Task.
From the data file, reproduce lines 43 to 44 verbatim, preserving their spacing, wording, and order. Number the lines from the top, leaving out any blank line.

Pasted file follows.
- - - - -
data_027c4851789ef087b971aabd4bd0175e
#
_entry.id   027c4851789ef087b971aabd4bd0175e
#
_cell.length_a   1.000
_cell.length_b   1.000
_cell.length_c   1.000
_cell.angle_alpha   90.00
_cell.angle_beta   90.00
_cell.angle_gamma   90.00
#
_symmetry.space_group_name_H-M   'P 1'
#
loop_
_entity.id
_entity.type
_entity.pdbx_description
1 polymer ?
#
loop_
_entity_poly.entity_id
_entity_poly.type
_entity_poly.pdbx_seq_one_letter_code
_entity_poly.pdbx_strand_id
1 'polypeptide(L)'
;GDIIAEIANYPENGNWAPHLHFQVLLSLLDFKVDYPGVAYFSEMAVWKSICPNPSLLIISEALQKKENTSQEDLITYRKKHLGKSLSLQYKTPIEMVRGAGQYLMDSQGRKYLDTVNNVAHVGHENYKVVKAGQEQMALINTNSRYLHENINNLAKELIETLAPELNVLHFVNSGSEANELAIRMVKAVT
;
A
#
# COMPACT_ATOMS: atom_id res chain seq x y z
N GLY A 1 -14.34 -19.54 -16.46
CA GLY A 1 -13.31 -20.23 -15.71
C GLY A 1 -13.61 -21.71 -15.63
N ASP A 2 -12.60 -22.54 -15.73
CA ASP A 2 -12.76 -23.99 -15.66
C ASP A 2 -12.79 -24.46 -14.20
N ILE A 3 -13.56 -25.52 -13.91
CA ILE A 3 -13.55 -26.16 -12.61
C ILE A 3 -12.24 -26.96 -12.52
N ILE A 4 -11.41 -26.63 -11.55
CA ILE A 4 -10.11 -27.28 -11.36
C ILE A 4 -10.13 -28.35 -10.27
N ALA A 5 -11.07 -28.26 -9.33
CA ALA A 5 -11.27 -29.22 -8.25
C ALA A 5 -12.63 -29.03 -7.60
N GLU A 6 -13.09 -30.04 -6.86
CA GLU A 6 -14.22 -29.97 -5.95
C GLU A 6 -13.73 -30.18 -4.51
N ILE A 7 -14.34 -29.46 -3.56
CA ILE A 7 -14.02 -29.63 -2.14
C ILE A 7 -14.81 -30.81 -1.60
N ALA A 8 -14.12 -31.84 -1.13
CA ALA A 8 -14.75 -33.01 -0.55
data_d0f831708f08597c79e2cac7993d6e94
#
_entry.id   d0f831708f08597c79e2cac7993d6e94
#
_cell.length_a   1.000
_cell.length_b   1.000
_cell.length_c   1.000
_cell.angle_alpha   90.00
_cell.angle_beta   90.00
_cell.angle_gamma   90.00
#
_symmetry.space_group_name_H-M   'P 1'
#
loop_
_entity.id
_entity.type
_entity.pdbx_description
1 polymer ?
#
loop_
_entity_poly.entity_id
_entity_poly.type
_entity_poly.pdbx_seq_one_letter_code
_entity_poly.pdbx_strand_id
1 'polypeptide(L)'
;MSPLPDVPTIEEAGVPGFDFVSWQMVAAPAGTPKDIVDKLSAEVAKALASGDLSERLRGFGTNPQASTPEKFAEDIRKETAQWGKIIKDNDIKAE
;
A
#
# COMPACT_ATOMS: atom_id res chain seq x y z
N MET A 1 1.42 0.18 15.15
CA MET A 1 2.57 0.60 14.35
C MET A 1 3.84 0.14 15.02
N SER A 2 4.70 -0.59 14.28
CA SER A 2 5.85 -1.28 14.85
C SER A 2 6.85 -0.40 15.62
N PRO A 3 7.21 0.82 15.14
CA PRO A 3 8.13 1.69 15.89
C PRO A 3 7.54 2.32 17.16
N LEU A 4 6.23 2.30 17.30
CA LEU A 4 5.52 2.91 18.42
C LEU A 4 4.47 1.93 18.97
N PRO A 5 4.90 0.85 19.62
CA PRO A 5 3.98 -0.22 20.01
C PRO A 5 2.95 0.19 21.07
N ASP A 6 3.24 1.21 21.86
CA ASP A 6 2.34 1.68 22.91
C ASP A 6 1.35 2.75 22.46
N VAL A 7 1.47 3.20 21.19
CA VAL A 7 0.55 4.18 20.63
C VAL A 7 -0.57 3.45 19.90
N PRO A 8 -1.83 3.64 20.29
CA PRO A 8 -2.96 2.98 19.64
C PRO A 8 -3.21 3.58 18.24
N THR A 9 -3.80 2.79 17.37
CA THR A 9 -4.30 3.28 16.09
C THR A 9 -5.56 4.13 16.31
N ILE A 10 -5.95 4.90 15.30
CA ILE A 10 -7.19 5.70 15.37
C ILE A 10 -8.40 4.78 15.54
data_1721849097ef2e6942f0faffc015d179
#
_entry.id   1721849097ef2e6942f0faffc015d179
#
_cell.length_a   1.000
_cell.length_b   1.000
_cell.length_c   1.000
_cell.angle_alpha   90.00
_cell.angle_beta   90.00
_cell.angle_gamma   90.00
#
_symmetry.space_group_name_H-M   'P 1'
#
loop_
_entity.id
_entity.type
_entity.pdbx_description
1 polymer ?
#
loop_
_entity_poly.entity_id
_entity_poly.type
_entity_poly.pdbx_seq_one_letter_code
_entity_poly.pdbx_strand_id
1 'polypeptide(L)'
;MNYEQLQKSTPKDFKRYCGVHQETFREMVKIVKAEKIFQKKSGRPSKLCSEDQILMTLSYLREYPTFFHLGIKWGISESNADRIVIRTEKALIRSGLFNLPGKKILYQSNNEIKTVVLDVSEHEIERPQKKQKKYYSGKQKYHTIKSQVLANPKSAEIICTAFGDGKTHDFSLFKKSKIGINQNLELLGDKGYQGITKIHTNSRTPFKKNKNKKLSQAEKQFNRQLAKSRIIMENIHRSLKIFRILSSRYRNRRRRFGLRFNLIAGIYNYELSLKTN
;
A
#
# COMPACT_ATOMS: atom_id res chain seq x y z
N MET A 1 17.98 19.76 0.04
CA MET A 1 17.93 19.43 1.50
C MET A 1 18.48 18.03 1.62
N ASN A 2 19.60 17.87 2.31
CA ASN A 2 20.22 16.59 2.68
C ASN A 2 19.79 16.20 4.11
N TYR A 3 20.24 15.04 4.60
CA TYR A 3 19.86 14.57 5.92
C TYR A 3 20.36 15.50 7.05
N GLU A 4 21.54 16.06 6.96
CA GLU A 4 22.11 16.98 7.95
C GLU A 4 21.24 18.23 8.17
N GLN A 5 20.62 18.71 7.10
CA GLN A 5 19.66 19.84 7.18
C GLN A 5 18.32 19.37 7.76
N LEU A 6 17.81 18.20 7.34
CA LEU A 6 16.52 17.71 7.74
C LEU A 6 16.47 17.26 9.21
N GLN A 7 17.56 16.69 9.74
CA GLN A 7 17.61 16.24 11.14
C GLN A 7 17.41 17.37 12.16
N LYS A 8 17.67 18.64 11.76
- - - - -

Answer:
N ALA A 5 -11.07 -28.26 -9.33
CA ALA A 5 -11.27 -29.22 -8.25